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Aramark studying dining habits

Published: March 19, 2010
Section: Front Page


Marketmatch Research is currently collecting numerical data in order to increase dining options for the Brandeis community.

“It’s difficult for us as an organization to meet everyone’s needs, in the real world you don’t open up a business unless revenue wise it makes sense. We can’t put a café in every new building just because some people want one, we need to know if it’s actually going to benefit a large group of people and be cost effective,” Mark Collins, vice president for campus operations, said, adding that the program will not increase costs.

Results from the research will be used to make changes to dining services on both a small and large scale. Possible results are changes in hours or menus at current dining locations such as Sherman and Usdan. The research could also result in the creation of new services such as grab-and-go stations—to reduce long lines—and dining options geared at Charles River Quad and the Foster Mods.

“[Marketmatch] will tell us if [the university] can do better then the small markets down the street, not [Hannafords] but can we give them something better then what they have,” he said.

Data is being collected through online surveys, focus groups, on site surveying through portable devices such as cell phones, and comparison to peer institutions. The research is being payed for by Aramark, which runs dining on campus, in order to provide more choices and overall better customer service, Collins said.

Data collection is not only geared towards students but also towards faculty, staff and outside customers that would use campus facilities and catering for non-Brandeis events.

“We understand that students are a very important constituency, maybe the most important. You guys are here 24-hours a day, seven days a week, but there’s a lot of other people that use these services also,” Collins said. “We’re trying to blend everyone’s needs,” Student Union President Andy Hogan ’11 said.

Brandeis has used Aramark for about a decade and does not have a time constricting contract.

“[Changing companies] is always up for negotiation,” Collins said, but he added “as long as we’re happy, they’re happy.”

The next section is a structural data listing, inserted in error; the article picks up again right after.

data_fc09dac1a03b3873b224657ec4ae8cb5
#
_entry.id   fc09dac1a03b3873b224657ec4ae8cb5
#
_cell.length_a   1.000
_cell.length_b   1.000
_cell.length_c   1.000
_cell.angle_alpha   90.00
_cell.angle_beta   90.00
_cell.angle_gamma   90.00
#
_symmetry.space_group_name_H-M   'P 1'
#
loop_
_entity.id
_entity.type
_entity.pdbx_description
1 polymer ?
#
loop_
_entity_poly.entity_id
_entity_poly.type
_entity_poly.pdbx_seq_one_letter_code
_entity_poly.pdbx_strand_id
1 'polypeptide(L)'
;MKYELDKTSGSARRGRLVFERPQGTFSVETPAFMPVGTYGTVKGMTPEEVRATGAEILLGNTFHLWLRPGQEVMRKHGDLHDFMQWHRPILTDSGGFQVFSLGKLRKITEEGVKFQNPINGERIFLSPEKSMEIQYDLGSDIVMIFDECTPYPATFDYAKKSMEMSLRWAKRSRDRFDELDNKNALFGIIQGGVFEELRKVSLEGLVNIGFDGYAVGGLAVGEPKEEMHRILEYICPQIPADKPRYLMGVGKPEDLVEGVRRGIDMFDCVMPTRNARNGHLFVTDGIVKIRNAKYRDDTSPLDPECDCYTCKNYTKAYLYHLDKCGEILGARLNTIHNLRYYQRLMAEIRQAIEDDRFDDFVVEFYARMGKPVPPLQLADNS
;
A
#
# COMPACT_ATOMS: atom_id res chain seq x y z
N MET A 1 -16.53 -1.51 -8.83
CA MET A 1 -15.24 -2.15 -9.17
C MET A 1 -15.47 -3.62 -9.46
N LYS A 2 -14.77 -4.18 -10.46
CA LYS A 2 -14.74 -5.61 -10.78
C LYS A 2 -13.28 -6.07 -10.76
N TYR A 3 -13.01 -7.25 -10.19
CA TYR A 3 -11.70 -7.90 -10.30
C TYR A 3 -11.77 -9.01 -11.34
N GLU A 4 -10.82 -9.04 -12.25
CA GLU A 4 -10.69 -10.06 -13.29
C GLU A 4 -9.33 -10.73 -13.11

“I really believe that the people in dining services from top to bottom are working really hard, possibly harder the other people on-campus,” he said. “The hours stink and they’re only as good as their last meal, they’re trying to put out a good product and then we get complaints all the time. There’s some sort of disconnect.”

Marketmatch is collaboration between the university and Aramark in the hopes of collecting constructive criticism. “I hear from students that Sherman is prison food, I ask them ‘well what prisons have you been to recently’ … complaints like that don’t help me fix anything. They’re not constructive things that I can fix,” Collins said.

The research will address how far people want to walk to a dining hall at different hours of the day, what new dining options people would like to see, what do people enjoy about the current options. In addition to these areas of dining services, meal plan options are also being reviewed because, as Collins noted, many students feel they’re not getting enough for their money and the current meal plans aren’t working for everyone.

Collins also hopes the research will ameliorate long lines at dining locations.

“This is why we’re doing [marketmatch]. We need to know habits and issues everyone’s facing but there’s going to be lines,” he said. “I have two hours in the afternoon between everyone’s classes and there’s just not enough space and that’s not something that can be fixed overnight. You’re going to face lines at starbucks during certain times of the day, there’s just lines everywhere.”

Changes to the infrastructure and inner workings of the current dining locations would be easiest to implement, Collins said.

“If students are sick of the same types of food then that’s a menu problem, if things aren’t open when students are hungry that’s an hours problem. These things can be fixed when we know what the problems are,” Collins said.

Building new dining halls is an option but, Collins said, “I think our current [dining halls] need to be updated in a 2010 way.”

There has not been a large renovation on the main dining halls in more than a decade. If these locations are renovated, Collins said he did not know how the logistics would work but assumed donors to current dining facilities would be approached for aid.